- Practice how to write an excellent introduction and conclusion – Your entire essay is important, but these two parts–introduction and conclusion–are two of the crucial parts that can leave a lasting impression to the graders.
Practice how to create a catchy introduction as you introduce your thesis. Your conclusion should also restate your thesis while showing a thorough understanding of how all your ideas relate to one another. Demonstrate how to logically structure an essay by making sure your introduction and conclusion are related.
- Use transition words – Come up with an essay with seamless transitions in between sentences and paragraphs to make it appear sound and logical. Writing involves tons of conjunction words. Use them appropriately in certain parts of your essay to make a clear and distinctive transition of ideas.
The effective use of transition words is one of the essential aspects the graders will look into when evaluating your essay. Once you are able to pull it off, your ideas can be conveyed better. There should be a smooth flow and that can be done through proper transitions.
- Incorporate some less common words in your paragraphs – One of the criteria in evaluating your essay is your choice of words, and this includes those that display your extensive vocabulary. Use two or three words that are not commonly used in daily conversation or writing for each paragraph to create a sophisticated style. However, do not overdo it as this might make your essay difficult to understand.
Also, we recommend that you use words that you know and understand yourself. This way, you use them in your essay in the right context.
- Write your essay up to four pages – Based on trends, most students who came up with an essay that reaches up to four pages scored higher than those who had written essays with less than three pages.
Length is not an official criterion for the Writing section, but it’s an understated criterion for the graders. They would assume that those who wrote longer essays had more to say and had better arguments to include. Just remember to write your essay as legibly as possible without sacrificing your penmanship because graders would typically take your hard-to-read essay against you.
- Outline a list of possible essay prompts – As much as possible, have a good idea of what prompts can possibly come out during the ACT test day. You can seek examples from different fields like history, arts, literature, global phenomenon, and even personal experiences.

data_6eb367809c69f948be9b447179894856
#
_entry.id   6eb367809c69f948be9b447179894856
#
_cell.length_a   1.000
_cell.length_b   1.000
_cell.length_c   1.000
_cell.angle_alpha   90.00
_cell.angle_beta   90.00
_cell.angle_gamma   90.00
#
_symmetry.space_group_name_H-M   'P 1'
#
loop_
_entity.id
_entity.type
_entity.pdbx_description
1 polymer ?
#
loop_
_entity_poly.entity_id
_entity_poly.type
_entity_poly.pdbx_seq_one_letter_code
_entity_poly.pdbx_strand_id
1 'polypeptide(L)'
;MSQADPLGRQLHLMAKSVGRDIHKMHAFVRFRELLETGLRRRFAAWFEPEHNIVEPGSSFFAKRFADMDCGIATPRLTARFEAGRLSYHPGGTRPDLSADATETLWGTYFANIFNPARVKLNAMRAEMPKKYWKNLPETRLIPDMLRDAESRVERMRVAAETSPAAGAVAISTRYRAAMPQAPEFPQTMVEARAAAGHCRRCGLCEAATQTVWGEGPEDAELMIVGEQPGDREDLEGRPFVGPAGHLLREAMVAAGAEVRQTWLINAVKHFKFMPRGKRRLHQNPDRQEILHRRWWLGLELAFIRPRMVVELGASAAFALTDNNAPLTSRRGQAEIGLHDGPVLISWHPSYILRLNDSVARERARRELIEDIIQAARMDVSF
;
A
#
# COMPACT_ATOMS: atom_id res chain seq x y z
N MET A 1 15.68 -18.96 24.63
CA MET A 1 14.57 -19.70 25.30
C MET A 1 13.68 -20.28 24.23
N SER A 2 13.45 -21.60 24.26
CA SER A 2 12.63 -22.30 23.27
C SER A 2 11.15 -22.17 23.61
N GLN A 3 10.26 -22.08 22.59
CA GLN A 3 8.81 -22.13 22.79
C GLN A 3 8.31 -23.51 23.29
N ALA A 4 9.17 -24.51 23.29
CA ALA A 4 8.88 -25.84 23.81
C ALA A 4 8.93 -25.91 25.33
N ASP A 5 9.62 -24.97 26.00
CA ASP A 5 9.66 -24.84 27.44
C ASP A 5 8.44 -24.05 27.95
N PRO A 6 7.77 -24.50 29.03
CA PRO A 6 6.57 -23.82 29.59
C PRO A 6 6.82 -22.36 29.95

Be sure to avoid vague or hypothetical examples when making your point because these would make you appear less convincing. Instead, your essay should appear sound and factual to persuade your readers to your way of thinking.
General Tips on how to pass the ACT test
In addition to the section-specific ACT tips and tricks listed above, there are a few general tips that you should not overlook.
- Stay calm and get a good night’s sleep before your test day – We know you might be anxious and you cannot sleep well, but we recommend you try to sleep early the night before your test day. A solid sleep and bountiful rest will equip you with enough energy to survive the exam the following day.
As always, an eight-hour-sleep is highly recommended as it repairs and prepares your body and mind to become ready for the real battle on the next day. Of course, try to be as calm as possible because feeling anxious will derail your focus.
- Eat a hearty breakfast – The entire ACT test will take you four to five hours to complete, so be sure to eat a healthy and satisfying breakfast. Consume enough food and drinks to fill you up until you are done with all the sections. The last thing you want to have on your test day is a growling stomach. A sufficient breakfast meal will also make you energized and awake throughout the test period.
In a Nutshell
An ACT can be overwhelming, considering that it will dictate how your college life will be like or if you’ll have one. The test prep is already stressful, especially if the exam day is fast approaching. But with these ACT tips, we’re hoping that we can help you face the test with confidence.
We’ve provided the best ACT tips for each section. Remember them and be sure to apply each of them as you work your way towards excellent performance in the ACT test. Follow the tips we have shared and your efforts would surely pay off.